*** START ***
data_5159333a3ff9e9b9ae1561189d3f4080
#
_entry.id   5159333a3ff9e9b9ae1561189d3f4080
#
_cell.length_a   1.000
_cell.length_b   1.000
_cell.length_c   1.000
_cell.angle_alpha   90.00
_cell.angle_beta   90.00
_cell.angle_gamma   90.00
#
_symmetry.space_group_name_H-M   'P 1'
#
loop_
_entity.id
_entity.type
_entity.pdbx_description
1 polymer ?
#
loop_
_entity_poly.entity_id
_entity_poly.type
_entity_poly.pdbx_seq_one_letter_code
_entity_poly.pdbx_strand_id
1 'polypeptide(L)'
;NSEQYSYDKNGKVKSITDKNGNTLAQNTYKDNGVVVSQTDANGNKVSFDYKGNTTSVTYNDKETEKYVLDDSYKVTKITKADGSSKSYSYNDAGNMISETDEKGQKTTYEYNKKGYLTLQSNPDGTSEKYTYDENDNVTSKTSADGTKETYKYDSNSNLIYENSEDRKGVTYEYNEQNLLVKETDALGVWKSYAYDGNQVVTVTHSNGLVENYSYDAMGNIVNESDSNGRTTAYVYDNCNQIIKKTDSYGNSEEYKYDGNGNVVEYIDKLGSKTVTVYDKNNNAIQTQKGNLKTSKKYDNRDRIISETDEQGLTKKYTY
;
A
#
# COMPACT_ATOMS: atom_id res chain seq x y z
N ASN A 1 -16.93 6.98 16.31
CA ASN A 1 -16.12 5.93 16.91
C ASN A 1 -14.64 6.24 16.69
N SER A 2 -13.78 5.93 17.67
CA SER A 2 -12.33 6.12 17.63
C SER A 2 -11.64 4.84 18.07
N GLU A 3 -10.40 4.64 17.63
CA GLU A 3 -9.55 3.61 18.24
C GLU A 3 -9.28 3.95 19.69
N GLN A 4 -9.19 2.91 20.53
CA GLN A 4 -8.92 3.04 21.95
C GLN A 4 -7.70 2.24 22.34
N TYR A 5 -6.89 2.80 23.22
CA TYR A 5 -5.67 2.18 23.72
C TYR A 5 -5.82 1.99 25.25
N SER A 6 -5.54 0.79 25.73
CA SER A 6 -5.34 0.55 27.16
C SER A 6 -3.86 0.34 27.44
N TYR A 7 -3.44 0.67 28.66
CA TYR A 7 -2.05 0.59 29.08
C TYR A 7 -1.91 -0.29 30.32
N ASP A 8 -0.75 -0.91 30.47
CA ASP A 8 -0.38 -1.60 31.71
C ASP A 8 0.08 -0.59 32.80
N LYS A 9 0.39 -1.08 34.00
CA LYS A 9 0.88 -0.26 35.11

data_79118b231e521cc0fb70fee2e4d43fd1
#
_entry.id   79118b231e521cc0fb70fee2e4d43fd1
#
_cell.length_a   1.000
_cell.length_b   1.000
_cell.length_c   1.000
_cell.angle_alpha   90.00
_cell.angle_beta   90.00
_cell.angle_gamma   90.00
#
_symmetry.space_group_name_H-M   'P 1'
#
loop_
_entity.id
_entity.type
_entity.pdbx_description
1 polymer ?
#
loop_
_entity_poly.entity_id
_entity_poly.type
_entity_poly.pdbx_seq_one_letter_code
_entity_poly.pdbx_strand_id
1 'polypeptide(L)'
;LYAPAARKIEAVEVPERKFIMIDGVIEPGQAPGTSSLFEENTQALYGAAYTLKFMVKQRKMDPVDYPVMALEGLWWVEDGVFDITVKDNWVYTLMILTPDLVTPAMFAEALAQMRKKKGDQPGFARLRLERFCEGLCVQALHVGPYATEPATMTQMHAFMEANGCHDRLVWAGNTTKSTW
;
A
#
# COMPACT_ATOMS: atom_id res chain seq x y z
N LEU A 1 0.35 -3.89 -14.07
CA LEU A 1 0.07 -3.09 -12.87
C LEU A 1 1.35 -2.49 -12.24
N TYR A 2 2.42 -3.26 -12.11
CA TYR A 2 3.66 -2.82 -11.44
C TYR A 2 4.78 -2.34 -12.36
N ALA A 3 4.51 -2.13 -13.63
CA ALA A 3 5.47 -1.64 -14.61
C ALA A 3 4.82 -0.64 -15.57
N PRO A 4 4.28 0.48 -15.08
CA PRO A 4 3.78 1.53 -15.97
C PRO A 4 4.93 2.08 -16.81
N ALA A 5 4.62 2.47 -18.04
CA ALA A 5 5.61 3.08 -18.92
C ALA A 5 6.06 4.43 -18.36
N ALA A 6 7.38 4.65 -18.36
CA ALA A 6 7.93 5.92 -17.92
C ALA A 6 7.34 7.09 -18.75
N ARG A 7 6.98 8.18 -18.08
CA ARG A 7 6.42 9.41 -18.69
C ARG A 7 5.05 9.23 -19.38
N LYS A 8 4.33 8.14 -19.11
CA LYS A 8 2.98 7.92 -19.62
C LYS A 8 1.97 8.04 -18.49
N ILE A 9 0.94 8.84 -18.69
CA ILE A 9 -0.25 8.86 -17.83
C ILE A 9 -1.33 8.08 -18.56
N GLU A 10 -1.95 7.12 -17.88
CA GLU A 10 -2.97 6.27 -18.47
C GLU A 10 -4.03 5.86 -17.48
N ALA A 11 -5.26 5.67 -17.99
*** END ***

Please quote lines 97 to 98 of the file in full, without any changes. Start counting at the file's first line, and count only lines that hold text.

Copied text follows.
CA PRO A 4 3.78 1.53 -15.97
C PRO A 4 4.93 2.08 -16.81